Shares of online retailer Etsy (NASDAQ:ETSY) are up 108% in 2018 as of this writing, riding a resurgence in both revenue and earnings growth. After struggling for its first few years as a public company, the about-face started when CEO Chad Dickerson and other top executives were replaced in 2017. The changes have been controversial, especially among Etsy employees, but investors have certainly been happy with the simplification of growth initiatives and renewed focus on Etsy’s most important customers.
Focusing on the vital few
New ideas are the soil in which future innovation takes root, but sometimes, too many ideas are a distraction for a growing business. Such was apparently the case at Etsy before Josh Silverman took the helm.
To be fair, revenue never stopped increasing, but it was slowing down during a time that digital commerce really started putting the hurt on traditional brick-and-mortar stores. Too many projects stretched Etsy’s limited resources thin, slowing down momentum. As a small disruptor in the industry, investors apparently expected more from the top line, especially while the bottom line was being sacrificed for expansion.
Silverman’s solution was to reduce the number of projects down to a “vital few,” focusing on only the best ideas with the highest chance of paying off. That came with a 22% reduction in employee count as Etsy shrank its core efforts around easier product searches, efficient marketing expenses, and better merchant tools to increase customer trust in the Etsy ecosystem. Another byproduct of that simplification was a $100 million share repurchase program announced at the end of 2017 that translated to new management putting money behind its words that its changes would pay off.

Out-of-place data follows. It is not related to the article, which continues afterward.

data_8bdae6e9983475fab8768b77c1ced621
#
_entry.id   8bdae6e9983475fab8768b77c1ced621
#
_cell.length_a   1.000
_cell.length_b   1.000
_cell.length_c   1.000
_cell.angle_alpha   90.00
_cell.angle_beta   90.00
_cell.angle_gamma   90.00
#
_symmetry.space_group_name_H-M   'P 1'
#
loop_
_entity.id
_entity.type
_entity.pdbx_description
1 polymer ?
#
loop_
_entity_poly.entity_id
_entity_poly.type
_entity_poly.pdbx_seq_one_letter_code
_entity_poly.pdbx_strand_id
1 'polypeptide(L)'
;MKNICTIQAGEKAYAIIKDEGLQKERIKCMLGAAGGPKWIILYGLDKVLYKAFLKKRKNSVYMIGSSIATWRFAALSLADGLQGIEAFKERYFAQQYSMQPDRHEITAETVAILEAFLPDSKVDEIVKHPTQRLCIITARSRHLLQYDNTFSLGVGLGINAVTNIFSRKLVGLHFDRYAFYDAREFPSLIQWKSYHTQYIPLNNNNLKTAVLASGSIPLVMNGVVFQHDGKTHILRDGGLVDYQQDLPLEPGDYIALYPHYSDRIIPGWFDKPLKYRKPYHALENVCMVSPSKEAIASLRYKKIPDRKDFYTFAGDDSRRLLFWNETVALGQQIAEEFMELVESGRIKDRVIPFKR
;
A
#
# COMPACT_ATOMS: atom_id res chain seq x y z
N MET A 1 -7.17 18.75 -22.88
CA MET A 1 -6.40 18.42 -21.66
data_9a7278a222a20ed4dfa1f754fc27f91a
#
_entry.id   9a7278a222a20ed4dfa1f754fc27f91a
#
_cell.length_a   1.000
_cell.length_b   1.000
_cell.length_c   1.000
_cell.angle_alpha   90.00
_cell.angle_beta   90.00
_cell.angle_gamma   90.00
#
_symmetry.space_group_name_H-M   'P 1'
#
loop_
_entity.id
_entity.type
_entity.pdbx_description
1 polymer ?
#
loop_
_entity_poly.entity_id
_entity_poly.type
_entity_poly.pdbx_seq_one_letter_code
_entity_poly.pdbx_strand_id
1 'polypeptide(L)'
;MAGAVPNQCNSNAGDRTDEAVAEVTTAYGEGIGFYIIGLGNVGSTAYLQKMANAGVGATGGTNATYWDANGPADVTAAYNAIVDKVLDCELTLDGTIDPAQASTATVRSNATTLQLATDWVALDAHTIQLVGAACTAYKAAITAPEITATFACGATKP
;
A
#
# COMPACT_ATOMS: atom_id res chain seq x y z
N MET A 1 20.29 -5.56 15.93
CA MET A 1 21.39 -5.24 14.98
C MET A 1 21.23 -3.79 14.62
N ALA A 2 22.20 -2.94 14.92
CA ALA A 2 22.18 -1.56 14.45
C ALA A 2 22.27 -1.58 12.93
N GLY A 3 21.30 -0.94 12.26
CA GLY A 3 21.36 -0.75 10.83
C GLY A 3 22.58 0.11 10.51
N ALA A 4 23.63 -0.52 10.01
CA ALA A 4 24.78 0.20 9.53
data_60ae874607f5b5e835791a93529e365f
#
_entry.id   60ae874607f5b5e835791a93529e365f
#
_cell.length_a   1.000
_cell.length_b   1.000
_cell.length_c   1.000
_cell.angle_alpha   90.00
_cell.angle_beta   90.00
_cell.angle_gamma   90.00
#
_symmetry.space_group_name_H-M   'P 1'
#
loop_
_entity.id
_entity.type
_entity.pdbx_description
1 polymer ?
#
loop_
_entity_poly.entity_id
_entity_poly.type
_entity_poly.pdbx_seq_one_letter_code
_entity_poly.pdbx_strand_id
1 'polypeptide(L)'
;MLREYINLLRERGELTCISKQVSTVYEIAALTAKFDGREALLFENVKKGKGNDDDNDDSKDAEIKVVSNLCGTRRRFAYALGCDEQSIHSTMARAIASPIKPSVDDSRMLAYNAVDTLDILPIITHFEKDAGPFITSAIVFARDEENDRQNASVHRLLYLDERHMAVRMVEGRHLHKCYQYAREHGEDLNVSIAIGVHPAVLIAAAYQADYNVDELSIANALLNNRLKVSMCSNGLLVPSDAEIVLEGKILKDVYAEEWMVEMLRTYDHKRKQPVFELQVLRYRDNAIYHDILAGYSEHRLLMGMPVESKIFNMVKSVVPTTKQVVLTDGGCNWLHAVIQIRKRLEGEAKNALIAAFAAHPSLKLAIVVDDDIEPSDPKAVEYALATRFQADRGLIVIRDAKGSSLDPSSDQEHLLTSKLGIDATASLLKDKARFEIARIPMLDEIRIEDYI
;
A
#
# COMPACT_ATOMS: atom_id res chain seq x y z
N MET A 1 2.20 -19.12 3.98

The result has been revenues reaccelerating to a 24.8% gain in the first quarter of 2018 — compared with 20.9% for full-year 2017 — and the company getting back into the black with $0.10 earnings per share to kick off 2018.
Customer success is business success
Before Silverman showed up, Etsy was known for its workplace culture and high employee satisfaction. That’s certainly nothing to scoff at, but apparently, some of the care Etsy took in supporting its workforce came at the cost of productivity. The aforementioned narrowing of project scope when Silverman took the reins was part of Etsy getting back to its championing of its most important customer: the small and home-based businesses that sell crafts on the site.
The rollout of simplified merchant tools and better product search capabilities has helped boost a key metric for an online marketplace: gross merchandise sold (GMS). The total value of GMS also picked up pace during the first quarter of 2018 — increasing 19.8% compared with 14.5% growth for the whole of 2017.
Management wants to keep the ball rolling in the small-business support department, saying it will increase its marketing expenses by 40% this year to help further increase traffic to the site. Guidance for 2018 GMS growth was recently revised to 16% to 18% compared with previous expectations for only 14% to 16% growth.
All of that merchant success and ongoing support is going to cost something, though, presenting a potential test for Etsy in upcoming quarters. The company recently announced it is increasing its cut from the value of GMS from 3.5% to 5% beginning in July. That’s a big jump, but it’s possible Etsy can get away with it because it’s still a heavy discount compared with fees at rivals eBay and Amazon‘s Handmade service. However, if Etsy can continue to make its small-business merchants successful in the new digital economy, the fee increase will likely be justified.
What does that mean for investors? There’s a decent chance that Etsy’s rebound story continues with new growth initiatives in place equating to more revenue and profits. After doubling in the last six months, don’t be surprised if some volatility kicks in in the near term, but overall, Etsy’s future looks brighter than ever.
John Mackey, CEO of Whole Foods Market, an Amazon subsidiary, is a member of The Motley Fool’s board of directors. Nicholas Rossolillo and his clients have no position in any of the stocks mentioned. The Motley Fool owns shares of and recommends Amazon. The Motley Fool recommends eBay and Etsy. The Motley Fool has a disclosure policy.